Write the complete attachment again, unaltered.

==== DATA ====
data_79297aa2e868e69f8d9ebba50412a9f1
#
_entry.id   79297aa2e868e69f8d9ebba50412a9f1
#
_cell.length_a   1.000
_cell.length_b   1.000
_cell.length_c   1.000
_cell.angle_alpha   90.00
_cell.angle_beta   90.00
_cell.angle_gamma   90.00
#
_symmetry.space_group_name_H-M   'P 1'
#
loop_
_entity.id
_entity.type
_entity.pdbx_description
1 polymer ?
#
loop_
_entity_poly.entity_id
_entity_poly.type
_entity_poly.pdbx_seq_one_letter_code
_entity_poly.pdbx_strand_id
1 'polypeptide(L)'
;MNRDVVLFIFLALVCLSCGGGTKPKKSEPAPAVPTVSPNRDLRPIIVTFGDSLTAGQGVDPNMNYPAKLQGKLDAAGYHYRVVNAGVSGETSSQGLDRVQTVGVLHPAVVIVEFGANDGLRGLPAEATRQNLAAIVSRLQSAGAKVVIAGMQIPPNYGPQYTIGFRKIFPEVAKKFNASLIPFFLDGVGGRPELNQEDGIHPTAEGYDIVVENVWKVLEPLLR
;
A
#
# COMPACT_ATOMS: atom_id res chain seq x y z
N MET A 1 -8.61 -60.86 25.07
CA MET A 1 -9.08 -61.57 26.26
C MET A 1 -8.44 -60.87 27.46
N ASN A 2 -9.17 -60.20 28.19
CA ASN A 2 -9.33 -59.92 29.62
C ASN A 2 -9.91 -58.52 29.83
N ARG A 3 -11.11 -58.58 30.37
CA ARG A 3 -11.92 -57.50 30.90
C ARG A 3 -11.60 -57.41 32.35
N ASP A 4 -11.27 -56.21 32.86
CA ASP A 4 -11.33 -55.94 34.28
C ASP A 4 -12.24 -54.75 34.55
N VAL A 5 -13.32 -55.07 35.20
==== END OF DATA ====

data_79297aa2e868e69f8d9ebba50412a9f1
#
_entry.id   79297aa2e868e69f8d9ebba50412a9f1
#
_cell.length_a   1.000
_cell.length_b   1.000
_cell.length_c   1.000
_cell.angle_alpha   90.00
_cell.angle_beta   90.00
_cell.angle_gamma   90.00
#
_symmetry.space_group_name_H-M   'P 1'
#
loop_
_entity.id
_entity.type
_entity.pdbx_description
1 polymer ?
#
loop_
_entity_poly.entity_id
_entity_poly.type
_entity_poly.pdbx_seq_one_letter_code
_entity_poly.pdbx_strand_id
1 'polypeptide(L)'
;MNRDVVLFIFLALVCLSCGGGTKPKKSEPAPAVPTVSPNRDLRPIIVTFGDSLTAGQGVDPNMNYPAKLQGKLDAAGYHYRVVNAGVSGETSSQGLDRVQTVGVLHPAVVIVEFGANDGLRGLPAEATRQNLAAIVSRLQSAGAKVVIAGMQIPPNYGPQYTIGFRKIFPEVAKKFNASLIPFFLDGVGGRPELNQEDGIHPTAEGYDIVVENVWKVLEPLLR
;
A
#
# COMPACT_ATOMS: atom_id res chain seq x y z
N MET A 1 -8.61 -60.86 25.07
CA MET A 1 -9.08 -61.57 26.26
C MET A 1 -8.44 -60.87 27.46
N ASN A 2 -9.17 -60.20 28.19
CA ASN A 2 -9.33 -59.92 29.62
C ASN A 2 -9.91 -58.52 29.83
N ARG A 3 -11.11 -58.58 30.37
CA ARG A 3 -11.92 -57.50 30.90
C ARG A 3 -11.60 -57.41 32.35
N ASP A 4 -11.27 -56.21 32.86
CA ASP A 4 -11.33 -55.94 34.28
C ASP A 4 -12.24 -54.75 34.55
N VAL A 5 -13.32 -55.07 35.20